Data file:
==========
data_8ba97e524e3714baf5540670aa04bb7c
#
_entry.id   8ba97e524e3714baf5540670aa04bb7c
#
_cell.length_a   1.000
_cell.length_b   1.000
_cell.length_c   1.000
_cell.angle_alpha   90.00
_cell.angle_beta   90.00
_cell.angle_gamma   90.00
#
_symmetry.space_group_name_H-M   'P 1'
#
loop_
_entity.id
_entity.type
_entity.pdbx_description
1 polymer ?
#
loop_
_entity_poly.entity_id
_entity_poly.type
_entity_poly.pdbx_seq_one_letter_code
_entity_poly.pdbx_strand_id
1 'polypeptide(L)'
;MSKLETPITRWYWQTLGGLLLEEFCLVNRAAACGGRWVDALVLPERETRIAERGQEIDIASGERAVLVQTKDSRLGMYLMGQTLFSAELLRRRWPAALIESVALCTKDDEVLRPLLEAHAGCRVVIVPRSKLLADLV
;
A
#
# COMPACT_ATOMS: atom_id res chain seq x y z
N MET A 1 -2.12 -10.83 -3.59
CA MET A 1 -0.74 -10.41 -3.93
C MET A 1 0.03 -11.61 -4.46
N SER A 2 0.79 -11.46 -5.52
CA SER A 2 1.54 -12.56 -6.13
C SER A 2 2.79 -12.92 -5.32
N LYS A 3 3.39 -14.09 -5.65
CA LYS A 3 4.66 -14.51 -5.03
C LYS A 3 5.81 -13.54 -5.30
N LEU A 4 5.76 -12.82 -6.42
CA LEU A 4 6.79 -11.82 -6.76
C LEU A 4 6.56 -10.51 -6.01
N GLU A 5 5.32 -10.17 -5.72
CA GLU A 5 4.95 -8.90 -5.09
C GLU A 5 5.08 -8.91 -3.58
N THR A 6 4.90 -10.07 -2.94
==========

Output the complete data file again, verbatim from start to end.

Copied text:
data_8ba97e524e3714baf5540670aa04bb7c
#
_entry.id   8ba97e524e3714baf5540670aa04bb7c
#
_cell.length_a   1.000
_cell.length_b   1.000
_cell.length_c   1.000
_cell.angle_alpha   90.00
_cell.angle_beta   90.00
_cell.angle_gamma   90.00
#
_symmetry.space_group_name_H-M   'P 1'
#
loop_
_entity.id
_entity.type
_entity.pdbx_description
1 polymer ?
#
loop_
_entity_poly.entity_id
_entity_poly.type
_entity_poly.pdbx_seq_one_letter_code
_entity_poly.pdbx_strand_id
1 'polypeptide(L)'
;MSKLETPITRWYWQTLGGLLLEEFCLVNRAAACGGRWVDALVLPERETRIAERGQEIDIASGERAVLVQTKDSRLGMYLMGQTLFSAELLRRRWPAALIESVALCTKDDEVLRPLLEAHAGCRVVIVPRSKLLADLV
;
A
#
# COMPACT_ATOMS: atom_id res chain seq x y z
N MET A 1 -2.12 -10.83 -3.59
CA MET A 1 -0.74 -10.41 -3.93
C MET A 1 0.03 -11.61 -4.46
N SER A 2 0.79 -11.46 -5.52
CA SER A 2 1.54 -12.56 -6.13
C SER A 2 2.79 -12.92 -5.32
N LYS A 3 3.39 -14.09 -5.65
CA LYS A 3 4.66 -14.51 -5.03
C LYS A 3 5.81 -13.54 -5.30
N LEU A 4 5.76 -12.82 -6.42
CA LEU A 4 6.79 -11.82 -6.76
C LEU A 4 6.56 -10.51 -6.01
N GLU A 5 5.32 -10.17 -5.72
CA GLU A 5 4.95 -8.90 -5.09
C GLU A 5 5.08 -8.91 -3.58
N THR A 6 4.90 -10.07 -2.94